Stevie Lyn Smith MS, RDN, CSSD, CDN recently joined us on the Consummate Athlete Podcast to talk about all things sports nutrition—and athlete blood testing! It was a really informative episode, and we wanted to pull out a few of our favorite moments to share.
And just a reminder, if you’re interested in doing some bloodwork, we HIGHLY recommend checking out Inside Tracker. Whether you’re in the US or Canada, it’s a really awesome way to get a look at what’s going on below the surface in an easy (and seriously cost-effective) way. Over the years, in both the US and in Canada, I’ve struggled to get doctors to requisition bloodwork for me, and I know I’m not alone in this. (I actually had a great interview with Ellen Noble over on Bicycling where we talk about how doctors tend to not care if athletes are feeling off, because we’re still functioning as humans. But we know something is not right.)
ANYWAY. If you’re interested, check out insidetracker.com/consummate to get 25% off (!) whatever blood test you’re ordering. No time to get to a lab? You can order a mobile blood draw where they literally come to your house and take your blood in under 10 minutes. It’s SO freaking convenient.
On to Stevie’s excellent advice:
Learn your version of optimal
When you’re talking about bloodwork, I like to be on the offense, and focus on really optimizing things. Your zones should be based on you in this moment in time. Do you eat seafood? Are you vegan? Are you gluten free? Do you take any supplements? How much time you spend outside? What are your activity levels? And that should be taken into account when your optimal zones for where your markers should be are calculated. A doctor is generally looking at a big range and will only notice things once they’ve already become clinical problems. I like staying ahead of that.
Watch for stress
For female athletes, cortisol and ferritin are two of my biggest bloodmarkers I’m looking at. Cortisol is your stress hormone. And ferritin is the stored form of iron, it gives us the most accurate measure of iron status. Personally, if my cortisol is high, and my ferritin is low, I put myself in a running timeout. You can’t outrun high cortisol.
If you’re training for a race, you’re probably pretty type A and you’re probably also trying to do all of the things. But there’s only so much room for stress: it’s like a bucket, it’s cumulative, and if it’s full, something’s got to give. 99.9% of us can’t give up work stress. You can’t give up family stress or life stress. So typically, we need to pull back training a bit.
As an athlete, if you’re trying to get stronger or change your body composition in any way, if your cortisol is sitting chronically high, that change is probably not going to be happening. It’s not like you have to stop exercising with high cortisol though. But can we do something different? Can we do something lower intensity? A lot of people struggle with taking easy days easy, but that’s important.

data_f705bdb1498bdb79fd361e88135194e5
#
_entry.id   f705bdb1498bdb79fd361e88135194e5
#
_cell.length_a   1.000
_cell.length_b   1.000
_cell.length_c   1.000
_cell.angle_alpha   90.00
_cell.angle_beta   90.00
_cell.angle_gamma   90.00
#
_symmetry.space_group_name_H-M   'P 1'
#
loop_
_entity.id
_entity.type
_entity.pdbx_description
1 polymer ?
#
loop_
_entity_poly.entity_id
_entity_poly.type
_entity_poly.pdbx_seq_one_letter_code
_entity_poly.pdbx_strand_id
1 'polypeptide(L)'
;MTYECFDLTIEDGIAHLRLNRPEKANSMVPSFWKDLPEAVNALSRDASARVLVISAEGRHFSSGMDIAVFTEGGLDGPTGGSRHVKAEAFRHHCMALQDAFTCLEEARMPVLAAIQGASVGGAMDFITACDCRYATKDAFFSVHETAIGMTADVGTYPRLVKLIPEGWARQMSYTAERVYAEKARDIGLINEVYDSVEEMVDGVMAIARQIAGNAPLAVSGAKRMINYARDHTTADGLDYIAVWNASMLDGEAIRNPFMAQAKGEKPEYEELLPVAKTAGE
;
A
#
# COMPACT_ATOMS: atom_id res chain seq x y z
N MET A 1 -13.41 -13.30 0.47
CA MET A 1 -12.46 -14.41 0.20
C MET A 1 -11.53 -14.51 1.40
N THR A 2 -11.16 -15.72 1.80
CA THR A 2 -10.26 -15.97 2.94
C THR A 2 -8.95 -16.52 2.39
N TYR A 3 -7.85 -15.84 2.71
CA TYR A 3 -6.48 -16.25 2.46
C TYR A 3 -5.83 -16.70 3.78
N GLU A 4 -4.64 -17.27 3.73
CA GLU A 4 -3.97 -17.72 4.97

Everything works together and affects each other
Are you getting enough exercise? Are you getting enough rest days? Are you getting enough sleep? Are you eating enough? All of those things impact each other. But on a deeper level, everything is working together. If you have high levels of inflammation, for example, high inflammation can impact iron absorption.
Fuel your gut (for gut health)
More research is needed around gut health, especially for athletes. But an optimized gut microbiome can improve energy metabolism during exercise. A healthy gut can help mitigate inflammation and delay that post-exercise fatigue.
Poor sleep can negatively impact gut health. And under fueling and restricting intake can definitely have a negative impact on an athlete’s gut health. One of the things that will definitely impact your digestion and how your gut feels is stress. How stressed are you at mealtimes? How stressed are you all the time?
Information is power, but it’s not the end of the line
After you get bloodwork done and get your results back, that’s just the beginning. I tell people to pick a few things, not too many things to change at once. You don’t want to do 10 different things right away. For one thing, you then have no idea which of these 10 things actually helped you make a change, if you do manage to stick to all of them. But also, it’s harder to stick to 10 interventions at once.
Pick things that you feel like you can be successful at. Start small and realistic. Start with one change, and maybe build up to doing five things at once. Then when you retest, see if there was a change. Where are the biomarkers that you were trying to optimize? Are they improving? Maybe you see a little shift in your cholesterol by eating beans once a week, and maybe you need to eat beans three times a week to get that bigger dip that you want, and you can try that next. Pick actions a that you can sustain. Try them for a while, and then evaluate to see if those things are working.
A few more awesome articles from Stevie: